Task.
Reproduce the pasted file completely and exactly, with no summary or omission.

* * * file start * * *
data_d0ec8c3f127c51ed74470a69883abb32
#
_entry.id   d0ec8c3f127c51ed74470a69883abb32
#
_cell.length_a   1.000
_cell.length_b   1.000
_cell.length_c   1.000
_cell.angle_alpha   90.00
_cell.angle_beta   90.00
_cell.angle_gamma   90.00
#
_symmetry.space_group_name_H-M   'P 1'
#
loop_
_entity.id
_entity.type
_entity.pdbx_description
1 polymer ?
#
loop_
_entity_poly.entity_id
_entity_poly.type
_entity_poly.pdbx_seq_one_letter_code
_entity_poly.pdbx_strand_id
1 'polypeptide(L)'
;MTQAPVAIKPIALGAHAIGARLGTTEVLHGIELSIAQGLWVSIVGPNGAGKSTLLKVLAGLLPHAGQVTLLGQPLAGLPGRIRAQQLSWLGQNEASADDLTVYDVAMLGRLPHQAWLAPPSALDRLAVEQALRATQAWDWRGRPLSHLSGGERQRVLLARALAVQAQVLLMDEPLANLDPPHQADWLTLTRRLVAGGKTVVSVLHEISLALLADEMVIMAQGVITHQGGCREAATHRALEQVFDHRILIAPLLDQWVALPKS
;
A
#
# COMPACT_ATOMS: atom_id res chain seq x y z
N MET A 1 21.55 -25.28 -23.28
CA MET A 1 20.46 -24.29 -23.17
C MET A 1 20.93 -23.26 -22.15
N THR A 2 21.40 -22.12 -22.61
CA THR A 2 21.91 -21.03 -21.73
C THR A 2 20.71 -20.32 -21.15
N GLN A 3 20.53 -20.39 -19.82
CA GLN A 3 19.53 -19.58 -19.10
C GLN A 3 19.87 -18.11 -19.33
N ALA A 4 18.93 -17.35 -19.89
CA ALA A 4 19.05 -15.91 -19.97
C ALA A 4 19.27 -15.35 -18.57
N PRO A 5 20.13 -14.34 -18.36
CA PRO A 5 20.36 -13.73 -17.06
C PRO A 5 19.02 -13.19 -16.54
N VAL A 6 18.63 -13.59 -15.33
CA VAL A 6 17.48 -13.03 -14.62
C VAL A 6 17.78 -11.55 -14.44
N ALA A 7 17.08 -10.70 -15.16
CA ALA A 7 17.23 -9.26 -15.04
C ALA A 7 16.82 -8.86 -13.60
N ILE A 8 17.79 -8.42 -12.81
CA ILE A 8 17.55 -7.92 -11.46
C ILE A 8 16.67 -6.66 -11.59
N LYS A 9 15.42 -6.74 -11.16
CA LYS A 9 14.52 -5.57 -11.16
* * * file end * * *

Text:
data_d0ec8c3f127c51ed74470a69883abb32
#
_entry.id   d0ec8c3f127c51ed74470a69883abb32
#
_cell.length_a   1.000
_cell.length_b   1.000
_cell.length_c   1.000
_cell.angle_alpha   90.00
_cell.angle_beta   90.00
_cell.angle_gamma   90.00
#
_symmetry.space_group_name_H-M   'P 1'
#
loop_
_entity.id
_entity.type
_entity.pdbx_description
1 polymer ?
#
loop_
_entity_poly.entity_id
_entity_poly.type
_entity_poly.pdbx_seq_one_letter_code
_entity_poly.pdbx_strand_id
1 'polypeptide(L)'
;MTQAPVAIKPIALGAHAIGARLGTTEVLHGIELSIAQGLWVSIVGPNGAGKSTLLKVLAGLLPHAGQVTLLGQPLAGLPGRIRAQQLSWLGQNEASADDLTVYDVAMLGRLPHQAWLAPPSALDRLAVEQALRATQAWDWRGRPLSHLSGGERQRVLLARALAVQAQVLLMDEPLANLDPPHQADWLTLTRRLVAGGKTVVSVLHEISLALLADEMVIMAQGVITHQGGCREAATHRALEQVFDHRILIAPLLDQWVALPKS
;
A
#
# COMPACT_ATOMS: atom_id res chain seq x y z
N MET A 1 21.55 -25.28 -23.28
CA MET A 1 20.46 -24.29 -23.17
C MET A 1 20.93 -23.26 -22.15
N THR A 2 21.40 -22.12 -22.61
CA THR A 2 21.91 -21.03 -21.73
C THR A 2 20.71 -20.32 -21.15
N GLN A 3 20.53 -20.39 -19.82
CA GLN A 3 19.53 -19.58 -19.10
C GLN A 3 19.87 -18.11 -19.33
N ALA A 4 18.93 -17.35 -19.89
CA ALA A 4 19.05 -15.91 -19.97
C ALA A 4 19.27 -15.35 -18.57
N PRO A 5 20.13 -14.34 -18.36
CA PRO A 5 20.36 -13.73 -17.06
C PRO A 5 19.02 -13.19 -16.54
N VAL A 6 18.63 -13.59 -15.33
CA VAL A 6 17.48 -13.03 -14.62
C VAL A 6 17.78 -11.55 -14.44
N ALA A 7 17.08 -10.70 -15.16
CA ALA A 7 17.23 -9.26 -15.04
C ALA A 7 16.82 -8.86 -13.60
N ILE A 8 17.79 -8.42 -12.81
CA ILE A 8 17.55 -7.92 -11.46
C ILE A 8 16.67 -6.66 -11.59
N LYS A 9 15.42 -6.74 -11.16
CA LYS A 9 14.52 -5.57 -11.16